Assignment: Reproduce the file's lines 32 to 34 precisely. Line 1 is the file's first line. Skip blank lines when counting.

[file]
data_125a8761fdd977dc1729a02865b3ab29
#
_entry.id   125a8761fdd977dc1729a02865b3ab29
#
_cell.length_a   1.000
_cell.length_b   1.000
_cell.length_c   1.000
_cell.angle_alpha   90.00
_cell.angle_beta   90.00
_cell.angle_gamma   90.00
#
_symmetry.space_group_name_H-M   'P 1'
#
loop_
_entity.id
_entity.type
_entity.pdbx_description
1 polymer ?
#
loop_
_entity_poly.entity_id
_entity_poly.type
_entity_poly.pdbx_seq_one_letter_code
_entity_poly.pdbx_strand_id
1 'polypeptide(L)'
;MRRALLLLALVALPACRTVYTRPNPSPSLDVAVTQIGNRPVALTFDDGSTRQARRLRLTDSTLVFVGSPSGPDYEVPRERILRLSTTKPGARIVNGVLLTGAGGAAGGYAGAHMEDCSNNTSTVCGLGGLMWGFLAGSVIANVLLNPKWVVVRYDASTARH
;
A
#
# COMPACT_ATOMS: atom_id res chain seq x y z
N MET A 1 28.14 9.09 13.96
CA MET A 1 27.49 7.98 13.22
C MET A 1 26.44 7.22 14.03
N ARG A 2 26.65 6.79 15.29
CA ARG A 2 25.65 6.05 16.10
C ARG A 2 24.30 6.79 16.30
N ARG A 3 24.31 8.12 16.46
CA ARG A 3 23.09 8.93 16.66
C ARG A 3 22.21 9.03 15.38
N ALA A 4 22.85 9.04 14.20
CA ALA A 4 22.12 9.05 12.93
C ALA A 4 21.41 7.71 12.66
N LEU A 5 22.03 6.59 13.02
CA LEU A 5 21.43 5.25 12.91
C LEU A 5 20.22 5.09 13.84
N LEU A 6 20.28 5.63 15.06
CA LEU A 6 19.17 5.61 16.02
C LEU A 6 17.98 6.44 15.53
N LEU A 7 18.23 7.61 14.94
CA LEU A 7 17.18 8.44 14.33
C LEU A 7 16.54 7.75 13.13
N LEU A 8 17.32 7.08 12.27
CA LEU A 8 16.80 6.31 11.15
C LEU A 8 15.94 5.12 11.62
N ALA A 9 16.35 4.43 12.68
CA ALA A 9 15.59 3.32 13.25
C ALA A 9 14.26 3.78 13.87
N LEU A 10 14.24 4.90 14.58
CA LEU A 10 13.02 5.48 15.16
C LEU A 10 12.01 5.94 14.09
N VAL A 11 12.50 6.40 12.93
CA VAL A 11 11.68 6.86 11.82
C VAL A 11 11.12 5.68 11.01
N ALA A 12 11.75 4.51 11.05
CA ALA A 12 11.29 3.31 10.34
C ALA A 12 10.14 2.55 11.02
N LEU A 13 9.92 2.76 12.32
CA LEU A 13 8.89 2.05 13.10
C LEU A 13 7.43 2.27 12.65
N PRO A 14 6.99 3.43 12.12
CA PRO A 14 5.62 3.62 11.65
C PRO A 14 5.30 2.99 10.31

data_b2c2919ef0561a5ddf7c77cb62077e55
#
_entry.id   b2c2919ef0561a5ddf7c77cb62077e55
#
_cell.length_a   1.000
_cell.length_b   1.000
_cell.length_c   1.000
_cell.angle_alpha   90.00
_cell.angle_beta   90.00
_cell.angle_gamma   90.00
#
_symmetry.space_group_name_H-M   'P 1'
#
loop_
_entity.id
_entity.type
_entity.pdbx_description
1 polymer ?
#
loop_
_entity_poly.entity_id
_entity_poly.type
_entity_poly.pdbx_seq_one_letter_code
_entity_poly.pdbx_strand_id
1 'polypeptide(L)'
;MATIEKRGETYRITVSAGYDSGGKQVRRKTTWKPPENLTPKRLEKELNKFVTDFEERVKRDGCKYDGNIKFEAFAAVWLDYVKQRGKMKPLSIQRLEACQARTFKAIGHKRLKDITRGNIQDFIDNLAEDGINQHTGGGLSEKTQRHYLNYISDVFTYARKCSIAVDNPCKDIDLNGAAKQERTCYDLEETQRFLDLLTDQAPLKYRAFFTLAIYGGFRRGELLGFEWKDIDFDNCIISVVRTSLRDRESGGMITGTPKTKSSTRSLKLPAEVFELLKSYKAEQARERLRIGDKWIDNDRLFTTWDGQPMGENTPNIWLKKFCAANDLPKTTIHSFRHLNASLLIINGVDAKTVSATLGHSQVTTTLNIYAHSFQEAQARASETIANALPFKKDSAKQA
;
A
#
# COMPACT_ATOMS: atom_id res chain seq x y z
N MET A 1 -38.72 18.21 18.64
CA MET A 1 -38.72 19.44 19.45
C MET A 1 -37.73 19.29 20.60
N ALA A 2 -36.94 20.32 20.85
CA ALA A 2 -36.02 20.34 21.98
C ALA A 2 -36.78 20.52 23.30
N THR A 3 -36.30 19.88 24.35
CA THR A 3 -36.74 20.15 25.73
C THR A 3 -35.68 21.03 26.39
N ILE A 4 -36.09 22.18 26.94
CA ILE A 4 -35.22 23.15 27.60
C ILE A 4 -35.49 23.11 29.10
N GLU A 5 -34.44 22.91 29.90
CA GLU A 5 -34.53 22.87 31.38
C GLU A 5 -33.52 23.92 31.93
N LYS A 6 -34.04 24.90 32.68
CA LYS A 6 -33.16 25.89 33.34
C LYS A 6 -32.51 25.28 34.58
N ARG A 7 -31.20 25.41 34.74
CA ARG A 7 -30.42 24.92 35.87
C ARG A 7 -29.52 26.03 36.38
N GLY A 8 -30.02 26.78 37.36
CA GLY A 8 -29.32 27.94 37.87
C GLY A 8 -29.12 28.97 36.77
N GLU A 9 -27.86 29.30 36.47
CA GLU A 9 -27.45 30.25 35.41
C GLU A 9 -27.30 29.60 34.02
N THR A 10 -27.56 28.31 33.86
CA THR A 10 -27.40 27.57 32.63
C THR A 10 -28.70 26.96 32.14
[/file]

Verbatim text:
CA MET A 1 27.49 7.98 13.22
C MET A 1 26.44 7.22 14.03
N ARG A 2 26.65 6.79 15.29